A Quick Tutorial
QR stands for Quick Response. It’s basically a quick, scannable barcode-like image that takes you to a specific digital destination. The one to the right, for example, will take you to a QR code generator. There you will be able to create all sorts of QR codes. (Feel free to search the web for them.) Before that, however, you will need an app that reads the QR codes. There are plenty of free QR code apps to download for Android and Apple Products. Just search. To read them, all you need is a phone with a camera. Free makes teachers happy, and of course makes the implementation of these practices easier. QR codes can send you to a link, mobile number, email, SMS, bookmark, link and more. Mary Beth Hertz did a great introductory blog on QR codes and mentioned ideas like scavenger hunts and advertising for the classroom. Below are some more ideas to give you a starting point for using QR codes.

1. Create 21st Century Resumes: Have students use QR to create resumes that link to other content such as their professional website or portfolio. All schools do some level of resume building and technical writing. Help them bring it into the 21st century by creating a resume that requires interaction. Not only will this help engage them in technical writing, but also their work will be innovative.

2. Show Exemplars:
You can create QR for linking students to examples of quality work, whether it’s PowerPoint or slideshare for a class presentation, or people speaking a foreign language specific to your current lesson.

3. Provide a Service:
Integrate QR with a PBL or Service Learning project where students can create the codes that will link to the content they create. If students helped create awareness around spreading germs, for example, they might put the codes around the school or in a parent newsletter. They can take it a step further by creating codes for a local business or organization.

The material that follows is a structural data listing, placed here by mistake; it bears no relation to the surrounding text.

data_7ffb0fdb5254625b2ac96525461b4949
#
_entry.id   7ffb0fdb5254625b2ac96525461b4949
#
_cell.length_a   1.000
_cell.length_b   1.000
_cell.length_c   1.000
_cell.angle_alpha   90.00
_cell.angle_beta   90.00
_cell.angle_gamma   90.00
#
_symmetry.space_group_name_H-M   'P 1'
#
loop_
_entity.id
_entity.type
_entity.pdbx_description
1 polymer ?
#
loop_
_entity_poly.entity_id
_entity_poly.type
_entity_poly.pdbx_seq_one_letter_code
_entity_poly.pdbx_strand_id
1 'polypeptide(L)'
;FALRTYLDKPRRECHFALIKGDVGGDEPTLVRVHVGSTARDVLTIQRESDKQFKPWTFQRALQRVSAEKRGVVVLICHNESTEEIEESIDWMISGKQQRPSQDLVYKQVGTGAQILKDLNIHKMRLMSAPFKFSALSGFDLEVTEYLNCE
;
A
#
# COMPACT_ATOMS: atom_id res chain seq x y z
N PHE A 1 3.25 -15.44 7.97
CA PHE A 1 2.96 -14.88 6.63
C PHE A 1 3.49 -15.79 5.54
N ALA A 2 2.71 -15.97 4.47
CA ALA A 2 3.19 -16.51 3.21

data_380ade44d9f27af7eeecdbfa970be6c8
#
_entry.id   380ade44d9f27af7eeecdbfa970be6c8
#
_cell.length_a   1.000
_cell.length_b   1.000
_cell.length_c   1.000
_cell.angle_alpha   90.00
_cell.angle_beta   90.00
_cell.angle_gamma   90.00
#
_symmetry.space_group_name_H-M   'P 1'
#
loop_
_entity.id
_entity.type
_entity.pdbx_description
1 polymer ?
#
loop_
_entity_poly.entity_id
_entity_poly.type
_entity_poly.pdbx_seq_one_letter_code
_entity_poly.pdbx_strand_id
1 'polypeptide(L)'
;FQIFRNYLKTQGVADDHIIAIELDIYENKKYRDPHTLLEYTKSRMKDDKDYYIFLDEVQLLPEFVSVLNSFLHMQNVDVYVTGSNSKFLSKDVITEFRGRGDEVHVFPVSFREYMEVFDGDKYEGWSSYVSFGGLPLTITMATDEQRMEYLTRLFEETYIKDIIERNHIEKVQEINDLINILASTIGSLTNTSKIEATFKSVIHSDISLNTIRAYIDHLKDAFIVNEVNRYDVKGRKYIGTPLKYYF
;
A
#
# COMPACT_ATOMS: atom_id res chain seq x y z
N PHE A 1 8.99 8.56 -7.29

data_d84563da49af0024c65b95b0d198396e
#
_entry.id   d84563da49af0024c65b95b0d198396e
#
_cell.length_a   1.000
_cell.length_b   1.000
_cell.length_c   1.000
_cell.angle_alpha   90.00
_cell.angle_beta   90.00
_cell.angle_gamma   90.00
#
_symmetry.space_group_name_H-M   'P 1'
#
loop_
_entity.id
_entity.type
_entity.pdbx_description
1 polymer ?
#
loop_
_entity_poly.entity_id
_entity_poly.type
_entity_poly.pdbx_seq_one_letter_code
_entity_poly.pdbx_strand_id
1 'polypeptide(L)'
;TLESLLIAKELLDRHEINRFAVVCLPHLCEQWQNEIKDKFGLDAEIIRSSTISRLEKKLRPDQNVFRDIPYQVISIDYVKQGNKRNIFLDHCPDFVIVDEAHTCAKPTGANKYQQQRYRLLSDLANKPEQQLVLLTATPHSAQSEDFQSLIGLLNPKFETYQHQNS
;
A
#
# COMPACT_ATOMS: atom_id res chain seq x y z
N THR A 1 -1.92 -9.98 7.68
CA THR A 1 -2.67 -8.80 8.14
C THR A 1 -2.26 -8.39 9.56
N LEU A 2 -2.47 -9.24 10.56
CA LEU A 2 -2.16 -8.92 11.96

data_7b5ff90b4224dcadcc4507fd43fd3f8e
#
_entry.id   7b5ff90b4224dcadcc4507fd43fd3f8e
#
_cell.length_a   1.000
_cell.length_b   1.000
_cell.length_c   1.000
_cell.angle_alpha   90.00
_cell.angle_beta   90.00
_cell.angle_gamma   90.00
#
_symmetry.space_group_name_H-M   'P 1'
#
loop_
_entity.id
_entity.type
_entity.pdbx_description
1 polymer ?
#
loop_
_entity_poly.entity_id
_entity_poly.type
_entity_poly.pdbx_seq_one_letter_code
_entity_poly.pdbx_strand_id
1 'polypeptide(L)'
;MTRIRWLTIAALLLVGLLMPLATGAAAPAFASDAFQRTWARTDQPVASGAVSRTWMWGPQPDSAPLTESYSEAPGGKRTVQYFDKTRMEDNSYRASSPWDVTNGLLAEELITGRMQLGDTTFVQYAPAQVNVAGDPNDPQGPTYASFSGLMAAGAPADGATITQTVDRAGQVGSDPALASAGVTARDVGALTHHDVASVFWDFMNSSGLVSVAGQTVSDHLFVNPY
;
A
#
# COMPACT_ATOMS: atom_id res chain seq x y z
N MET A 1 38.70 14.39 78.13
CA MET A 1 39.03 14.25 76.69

4. Make Your Classroom Greener: Save a few trees! Instead of making more printouts than everyone needs, give your students a QR that takes them to the instructions, announcement or assignment. It can save you space on your wall, and keep your classroom greener.

5. Incentivize and Praise: Award prizes by having students scan a code leading to an animation or badge. When they pass a test on commas, perhaps they get a code that takes them to a badge for Comma Guru! Students can even create their own codes to award each other. When a student sees something great happen, they can give a code that links to messages such as “Good Job from Andrew” and “Thanks for doing your part for the team.”

6. Make Learning Stations: Put codes in different areas of the room that will take students to different online activities, videos or content. Using a great tool like the discussion protocol of reciprocal teaching or a graphic organizer will help facilitate their interaction with the linked content.

7. Check Answers and Reflect: Have students check their answers by scanning the QR code after completing a test or assignment. As a teacher, you can visually confirm when students are checking their work and can also check in to see how they are doing. This will help track individual learning and can provide an opportunity for you to facilitate student reflection.

8. Provide Extension Assignments:
A great way to provide optional activities for students who want to excel is to simply put the code on the class assignment and let them follow it to the extension activity or question. It won’t take up much space, and might facilitate a little excitement about the extension assignment.

9. Compile Research:
Have students create codes linking to items discovered during research. These could be posted in class wikis on a specific topic, or on a wall in the classroom. It helps give them ownership of the research process and literally creates “walls that talk.”